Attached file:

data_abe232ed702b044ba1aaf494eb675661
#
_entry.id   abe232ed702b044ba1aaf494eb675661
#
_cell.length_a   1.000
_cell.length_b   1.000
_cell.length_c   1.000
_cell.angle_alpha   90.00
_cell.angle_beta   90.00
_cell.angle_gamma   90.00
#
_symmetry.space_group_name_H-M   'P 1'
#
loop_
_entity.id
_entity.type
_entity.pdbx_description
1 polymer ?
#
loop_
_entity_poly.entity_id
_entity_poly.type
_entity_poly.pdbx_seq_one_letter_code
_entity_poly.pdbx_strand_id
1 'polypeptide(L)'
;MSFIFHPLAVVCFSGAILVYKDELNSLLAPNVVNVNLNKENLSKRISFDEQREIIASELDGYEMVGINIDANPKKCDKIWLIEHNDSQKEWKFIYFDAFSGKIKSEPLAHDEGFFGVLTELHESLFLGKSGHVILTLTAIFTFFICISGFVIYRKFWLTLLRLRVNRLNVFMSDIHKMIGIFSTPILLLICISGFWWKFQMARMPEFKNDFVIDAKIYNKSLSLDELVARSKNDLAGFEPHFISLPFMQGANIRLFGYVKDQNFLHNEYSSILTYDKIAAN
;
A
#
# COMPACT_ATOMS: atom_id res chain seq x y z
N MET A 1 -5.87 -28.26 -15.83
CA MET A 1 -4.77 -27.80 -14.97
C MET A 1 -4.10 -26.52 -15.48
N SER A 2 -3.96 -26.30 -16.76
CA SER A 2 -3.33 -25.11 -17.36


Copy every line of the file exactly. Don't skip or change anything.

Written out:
data_abe232ed702b044ba1aaf494eb675661
#
_entry.id   abe232ed702b044ba1aaf494eb675661
#
_cell.length_a   1.000
_cell.length_b   1.000
_cell.length_c   1.000
_cell.angle_alpha   90.00
_cell.angle_beta   90.00
_cell.angle_gamma   90.00
#
_symmetry.space_group_name_H-M   'P 1'
#
loop_
_entity.id
_entity.type
_entity.pdbx_description
1 polymer ?
#
loop_
_entity_poly.entity_id
_entity_poly.type
_entity_poly.pdbx_seq_one_letter_code
_entity_poly.pdbx_strand_id
1 'polypeptide(L)'
;MSFIFHPLAVVCFSGAILVYKDELNSLLAPNVVNVNLNKENLSKRISFDEQREIIASELDGYEMVGINIDANPKKCDKIWLIEHNDSQKEWKFIYFDAFSGKIKSEPLAHDEGFFGVLTELHESLFLGKSGHVILTLTAIFTFFICISGFVIYRKFWLTLLRLRVNRLNVFMSDIHKMIGIFSTPILLLICISGFWWKFQMARMPEFKNDFVIDAKIYNKSLSLDELVARSKNDLAGFEPHFISLPFMQGANIRLFGYVKDQNFLHNEYSSILTYDKIAAN
;
A
#
# COMPACT_ATOMS: atom_id res chain seq x y z
N MET A 1 -5.87 -28.26 -15.83
CA MET A 1 -4.77 -27.80 -14.97
C MET A 1 -4.10 -26.52 -15.48
N SER A 2 -3.96 -26.30 -16.76
CA SER A 2 -3.33 -25.11 -17.36